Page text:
Blackpool Victoria Hospital will be forced to publish data on avoidable deaths from next year, it has been revealed.
The move, announced by health secretary Jeremy Hunt, has been welcomed by the family of a woman whose death triggered a serious untoward incident investigation earlier this year.
Pamela Briggs’ inquest heard how the probe took seven months, was carried out by one of the doctors involved in the former nurse’s care, and did not initially include evidence from a key witness.
The 69-year-old’s sister, Chris Walton, said: “Sweeping under the carpet will no longer be an option and hopefully hospitals will be forced to admit shortcomings and prove they have acted to remedy their failings.”
Mr Hunt announced the changes after the health watchdog Care Quality Commission released a report into the death of Connor Sparrowhawk, in 2013, at Southern Health NHS Trust.
He said the report also assessed ‘broadly what lessons there are for the NHS as a whole’, and said the findings ‘make sobering reading’.
Concern was raised about families and carers having ‘poor’ experiences of investigations and not being treated with kindness, respect and sensitivity, while they can feel their involvement is ‘tokenistic’ and leaves them questioning the independence of reports, it said.
The NHS ‘does not prioritise learning from deaths and misses countless opportunities to learn and improve as a result’, it added, and a lack of framework setting out how trusts can identify, analyse, and learn from deaths means there is an inconsistency.
Mr Hunt said the changes will take effect from March 31 and will also see the Victoria Hospital publishing evidence of learning and action, and feeding the information back at a national level.
“We will ensure that investigations of any deaths that may be the result of problems in case are more thorough and genuinely involve families and carers,” Mr Hunt said.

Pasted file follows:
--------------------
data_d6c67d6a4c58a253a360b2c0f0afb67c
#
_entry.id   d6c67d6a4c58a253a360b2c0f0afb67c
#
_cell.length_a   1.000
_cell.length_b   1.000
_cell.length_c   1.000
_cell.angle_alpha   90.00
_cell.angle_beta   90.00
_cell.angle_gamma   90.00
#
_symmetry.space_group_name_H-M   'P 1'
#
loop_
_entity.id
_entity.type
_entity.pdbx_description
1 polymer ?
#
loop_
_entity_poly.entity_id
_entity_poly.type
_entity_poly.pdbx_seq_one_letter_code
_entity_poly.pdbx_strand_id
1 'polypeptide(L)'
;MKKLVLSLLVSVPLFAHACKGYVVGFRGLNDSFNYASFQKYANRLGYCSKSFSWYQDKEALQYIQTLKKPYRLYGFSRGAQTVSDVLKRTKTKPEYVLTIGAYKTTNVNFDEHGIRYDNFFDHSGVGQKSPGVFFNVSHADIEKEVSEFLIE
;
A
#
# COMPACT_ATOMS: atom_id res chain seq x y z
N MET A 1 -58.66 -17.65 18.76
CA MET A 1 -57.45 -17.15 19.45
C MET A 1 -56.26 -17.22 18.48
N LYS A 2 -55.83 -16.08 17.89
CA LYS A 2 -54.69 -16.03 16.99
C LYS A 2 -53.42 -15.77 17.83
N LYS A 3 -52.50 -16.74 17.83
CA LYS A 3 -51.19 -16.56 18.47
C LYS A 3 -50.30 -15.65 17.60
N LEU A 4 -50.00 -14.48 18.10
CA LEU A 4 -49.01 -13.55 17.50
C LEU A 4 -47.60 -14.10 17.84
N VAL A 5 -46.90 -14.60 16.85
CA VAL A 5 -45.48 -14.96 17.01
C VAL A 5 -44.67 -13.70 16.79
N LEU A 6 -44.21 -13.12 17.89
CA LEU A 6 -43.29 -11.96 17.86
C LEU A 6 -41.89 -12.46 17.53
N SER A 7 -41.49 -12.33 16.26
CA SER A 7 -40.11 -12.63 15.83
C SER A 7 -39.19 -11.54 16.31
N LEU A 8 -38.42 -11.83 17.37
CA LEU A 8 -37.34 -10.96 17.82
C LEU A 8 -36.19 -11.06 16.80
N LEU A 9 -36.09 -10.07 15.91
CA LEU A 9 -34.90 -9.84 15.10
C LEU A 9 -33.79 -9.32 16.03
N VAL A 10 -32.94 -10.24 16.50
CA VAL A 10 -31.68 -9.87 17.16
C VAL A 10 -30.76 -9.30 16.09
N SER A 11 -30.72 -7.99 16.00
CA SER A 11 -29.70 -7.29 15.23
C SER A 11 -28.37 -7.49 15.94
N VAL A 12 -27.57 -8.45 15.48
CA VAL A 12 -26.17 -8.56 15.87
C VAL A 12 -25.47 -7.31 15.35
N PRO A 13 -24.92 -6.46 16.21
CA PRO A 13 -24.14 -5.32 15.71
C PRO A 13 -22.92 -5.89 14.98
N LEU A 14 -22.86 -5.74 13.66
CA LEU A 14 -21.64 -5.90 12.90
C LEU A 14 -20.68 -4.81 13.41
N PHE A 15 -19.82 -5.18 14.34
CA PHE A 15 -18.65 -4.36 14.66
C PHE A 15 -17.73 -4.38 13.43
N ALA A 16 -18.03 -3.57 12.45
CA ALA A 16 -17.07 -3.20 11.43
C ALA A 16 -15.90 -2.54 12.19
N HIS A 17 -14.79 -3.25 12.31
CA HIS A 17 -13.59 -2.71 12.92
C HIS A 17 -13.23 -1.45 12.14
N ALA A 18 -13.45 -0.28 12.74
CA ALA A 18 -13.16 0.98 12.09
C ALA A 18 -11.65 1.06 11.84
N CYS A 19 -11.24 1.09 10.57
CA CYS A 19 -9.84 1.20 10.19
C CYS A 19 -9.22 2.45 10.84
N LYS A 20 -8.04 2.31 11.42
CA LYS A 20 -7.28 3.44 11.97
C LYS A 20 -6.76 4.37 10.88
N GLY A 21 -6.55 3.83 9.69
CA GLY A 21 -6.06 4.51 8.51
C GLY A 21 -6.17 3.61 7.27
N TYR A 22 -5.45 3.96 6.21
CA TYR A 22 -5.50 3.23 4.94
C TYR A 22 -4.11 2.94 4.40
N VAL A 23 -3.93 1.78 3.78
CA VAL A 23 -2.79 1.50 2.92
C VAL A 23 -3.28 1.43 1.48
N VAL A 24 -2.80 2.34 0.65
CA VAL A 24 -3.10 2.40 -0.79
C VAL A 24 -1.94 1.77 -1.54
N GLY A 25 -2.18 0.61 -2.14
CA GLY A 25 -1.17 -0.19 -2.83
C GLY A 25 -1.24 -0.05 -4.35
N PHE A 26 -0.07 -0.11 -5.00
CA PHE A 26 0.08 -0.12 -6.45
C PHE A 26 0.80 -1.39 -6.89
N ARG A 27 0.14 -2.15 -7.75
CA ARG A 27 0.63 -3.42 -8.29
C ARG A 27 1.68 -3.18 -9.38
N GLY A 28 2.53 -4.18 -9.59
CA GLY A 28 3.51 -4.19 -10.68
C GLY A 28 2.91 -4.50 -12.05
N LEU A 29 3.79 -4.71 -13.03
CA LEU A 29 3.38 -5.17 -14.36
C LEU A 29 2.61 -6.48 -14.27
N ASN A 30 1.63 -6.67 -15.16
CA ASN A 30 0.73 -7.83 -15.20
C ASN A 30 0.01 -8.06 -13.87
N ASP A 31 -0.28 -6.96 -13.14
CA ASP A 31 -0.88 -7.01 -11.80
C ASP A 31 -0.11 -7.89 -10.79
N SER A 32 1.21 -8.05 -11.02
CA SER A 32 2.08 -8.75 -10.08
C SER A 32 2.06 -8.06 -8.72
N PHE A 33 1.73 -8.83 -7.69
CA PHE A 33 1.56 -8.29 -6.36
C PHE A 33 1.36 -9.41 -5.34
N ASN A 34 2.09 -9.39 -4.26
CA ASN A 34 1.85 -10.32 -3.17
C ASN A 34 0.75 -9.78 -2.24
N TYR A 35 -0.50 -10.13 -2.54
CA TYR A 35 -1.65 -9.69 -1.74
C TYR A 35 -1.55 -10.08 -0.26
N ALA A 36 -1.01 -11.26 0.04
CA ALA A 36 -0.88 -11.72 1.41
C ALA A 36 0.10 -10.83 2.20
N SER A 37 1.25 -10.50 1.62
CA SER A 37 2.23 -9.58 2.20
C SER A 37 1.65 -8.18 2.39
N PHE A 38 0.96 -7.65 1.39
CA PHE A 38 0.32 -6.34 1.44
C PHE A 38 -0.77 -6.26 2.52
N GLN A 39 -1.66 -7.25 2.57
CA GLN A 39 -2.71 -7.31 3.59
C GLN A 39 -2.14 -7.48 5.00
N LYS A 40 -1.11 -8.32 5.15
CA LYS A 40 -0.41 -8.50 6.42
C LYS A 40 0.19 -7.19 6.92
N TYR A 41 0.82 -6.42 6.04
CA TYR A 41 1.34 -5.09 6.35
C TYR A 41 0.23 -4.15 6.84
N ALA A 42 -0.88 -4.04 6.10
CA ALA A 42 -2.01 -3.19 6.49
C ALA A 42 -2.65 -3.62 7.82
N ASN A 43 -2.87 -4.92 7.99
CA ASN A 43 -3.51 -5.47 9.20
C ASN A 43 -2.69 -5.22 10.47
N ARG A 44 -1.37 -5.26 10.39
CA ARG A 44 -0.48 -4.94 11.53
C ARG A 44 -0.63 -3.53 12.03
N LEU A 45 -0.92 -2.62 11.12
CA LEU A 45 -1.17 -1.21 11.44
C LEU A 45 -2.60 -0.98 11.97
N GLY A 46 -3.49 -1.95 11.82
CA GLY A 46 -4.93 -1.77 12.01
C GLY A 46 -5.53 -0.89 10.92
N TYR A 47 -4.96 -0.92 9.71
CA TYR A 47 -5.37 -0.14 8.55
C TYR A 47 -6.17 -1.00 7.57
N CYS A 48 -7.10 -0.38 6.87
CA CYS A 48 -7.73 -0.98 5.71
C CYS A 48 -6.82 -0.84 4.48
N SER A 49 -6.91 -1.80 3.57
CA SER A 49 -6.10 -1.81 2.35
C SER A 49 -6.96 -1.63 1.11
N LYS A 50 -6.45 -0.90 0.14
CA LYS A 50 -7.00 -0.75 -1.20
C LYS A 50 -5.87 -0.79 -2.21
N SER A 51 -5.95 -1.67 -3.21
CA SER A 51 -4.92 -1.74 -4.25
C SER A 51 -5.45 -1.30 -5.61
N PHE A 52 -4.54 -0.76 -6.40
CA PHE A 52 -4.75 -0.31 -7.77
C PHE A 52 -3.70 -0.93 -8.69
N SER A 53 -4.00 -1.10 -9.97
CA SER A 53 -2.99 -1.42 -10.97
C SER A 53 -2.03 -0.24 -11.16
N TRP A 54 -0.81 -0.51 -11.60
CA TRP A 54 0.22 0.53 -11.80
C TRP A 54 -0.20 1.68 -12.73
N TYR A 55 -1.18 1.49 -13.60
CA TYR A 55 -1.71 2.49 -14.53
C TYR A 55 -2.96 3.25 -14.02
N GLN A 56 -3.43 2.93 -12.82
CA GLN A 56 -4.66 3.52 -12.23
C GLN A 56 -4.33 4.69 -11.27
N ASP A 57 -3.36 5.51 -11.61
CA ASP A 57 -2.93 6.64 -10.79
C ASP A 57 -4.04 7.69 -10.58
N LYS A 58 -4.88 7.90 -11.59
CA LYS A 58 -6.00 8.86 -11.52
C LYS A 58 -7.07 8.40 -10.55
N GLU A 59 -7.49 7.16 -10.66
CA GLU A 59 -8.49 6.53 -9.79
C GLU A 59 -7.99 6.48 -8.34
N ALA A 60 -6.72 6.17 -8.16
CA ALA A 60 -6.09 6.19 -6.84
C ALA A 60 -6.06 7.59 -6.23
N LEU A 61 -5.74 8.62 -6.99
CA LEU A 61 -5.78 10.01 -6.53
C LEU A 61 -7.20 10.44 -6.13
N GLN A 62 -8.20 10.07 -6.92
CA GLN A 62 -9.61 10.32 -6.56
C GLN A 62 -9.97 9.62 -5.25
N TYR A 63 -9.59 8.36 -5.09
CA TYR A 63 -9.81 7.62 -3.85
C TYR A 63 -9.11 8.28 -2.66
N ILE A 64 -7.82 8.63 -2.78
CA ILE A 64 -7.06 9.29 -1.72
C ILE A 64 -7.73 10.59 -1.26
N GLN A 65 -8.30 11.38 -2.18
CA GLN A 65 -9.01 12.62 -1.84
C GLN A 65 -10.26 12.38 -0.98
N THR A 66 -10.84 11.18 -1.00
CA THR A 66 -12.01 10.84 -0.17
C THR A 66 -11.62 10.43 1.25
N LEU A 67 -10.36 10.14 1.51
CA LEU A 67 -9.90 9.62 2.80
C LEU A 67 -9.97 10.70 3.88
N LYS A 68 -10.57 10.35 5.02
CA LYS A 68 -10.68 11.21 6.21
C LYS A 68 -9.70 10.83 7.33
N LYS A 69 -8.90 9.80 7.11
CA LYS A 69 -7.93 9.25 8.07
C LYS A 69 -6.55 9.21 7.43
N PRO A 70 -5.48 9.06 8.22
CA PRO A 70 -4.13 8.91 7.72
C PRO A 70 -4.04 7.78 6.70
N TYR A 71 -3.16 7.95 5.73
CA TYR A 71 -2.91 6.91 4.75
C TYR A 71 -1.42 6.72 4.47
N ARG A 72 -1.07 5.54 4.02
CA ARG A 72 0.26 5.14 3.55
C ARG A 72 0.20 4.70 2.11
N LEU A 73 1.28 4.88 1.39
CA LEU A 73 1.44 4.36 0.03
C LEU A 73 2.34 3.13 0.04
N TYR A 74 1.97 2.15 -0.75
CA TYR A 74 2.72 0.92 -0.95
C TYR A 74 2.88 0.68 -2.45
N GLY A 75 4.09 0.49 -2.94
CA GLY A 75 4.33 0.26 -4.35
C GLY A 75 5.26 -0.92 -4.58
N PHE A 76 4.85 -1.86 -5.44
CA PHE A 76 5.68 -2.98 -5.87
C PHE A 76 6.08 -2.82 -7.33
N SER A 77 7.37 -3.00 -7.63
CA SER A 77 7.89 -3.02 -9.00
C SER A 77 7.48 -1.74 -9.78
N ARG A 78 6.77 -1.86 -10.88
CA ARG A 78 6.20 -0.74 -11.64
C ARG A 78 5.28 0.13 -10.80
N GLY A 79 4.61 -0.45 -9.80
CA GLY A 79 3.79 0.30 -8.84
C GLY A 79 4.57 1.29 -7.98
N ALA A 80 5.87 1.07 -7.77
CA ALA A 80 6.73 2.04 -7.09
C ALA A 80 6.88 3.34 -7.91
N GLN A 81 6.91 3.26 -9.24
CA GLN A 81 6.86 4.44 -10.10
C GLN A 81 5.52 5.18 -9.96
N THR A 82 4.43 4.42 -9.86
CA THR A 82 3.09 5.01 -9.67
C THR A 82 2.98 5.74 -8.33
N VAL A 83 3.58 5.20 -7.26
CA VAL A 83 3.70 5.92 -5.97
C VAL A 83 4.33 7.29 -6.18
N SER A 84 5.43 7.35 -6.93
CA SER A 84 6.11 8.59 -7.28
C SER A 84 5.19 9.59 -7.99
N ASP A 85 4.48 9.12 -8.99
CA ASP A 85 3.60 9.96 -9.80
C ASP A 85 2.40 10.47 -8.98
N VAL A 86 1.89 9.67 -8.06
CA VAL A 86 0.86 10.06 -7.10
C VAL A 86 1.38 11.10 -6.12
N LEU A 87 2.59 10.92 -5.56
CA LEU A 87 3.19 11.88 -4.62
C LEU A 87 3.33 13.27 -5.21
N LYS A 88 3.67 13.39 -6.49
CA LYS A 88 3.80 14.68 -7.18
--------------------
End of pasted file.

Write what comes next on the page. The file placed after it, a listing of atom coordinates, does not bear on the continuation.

“From next year we will become the first country in the world to publish data on avoidable deaths at a hospital by hospital level.
“And I want to address the issue of how we ensure data published about avoidable deaths is accurate, fair and meaningful, and ensure that the process of publication rewards openness and honesty.”
On Monday, The Gazette revealed how grandmother Patricia Fowler died after being left in a hospital bed for three days because an admin blunder meant doctors didn’t know she was there.
The hospital said lessons had been learned and apologised to Mrs Fowler’s family, but would not say what specifically had changed to prevent a similar mistake happening again. It also said it would respond to Blackpool coroner Alan Wilson’s concerns about the investigation into Mrs Briggs’ death.
Solicitor Diane Rostron, who is representing Mrs Briggs’ sister, said: “The NHS urgently needs to address the very serious issues raised within this report.
“In order for lessons to be learned, the investigations following unexpected/untoward deaths must be comprehensive and transparent.
“The approach to such investigations should involve a genuine willingness to understand what has happened and what has gone wrong and not be merely a form filling exercise.”
A Blackpool Teaching Hospitals NHS Foundation Trust spokeswoman said: “We welcome the CQC’s report on learning, candour and accountability within Trusts across England. We will work with the recommendations of the report to ensure appropriate actions are implemented throughout the Trust.”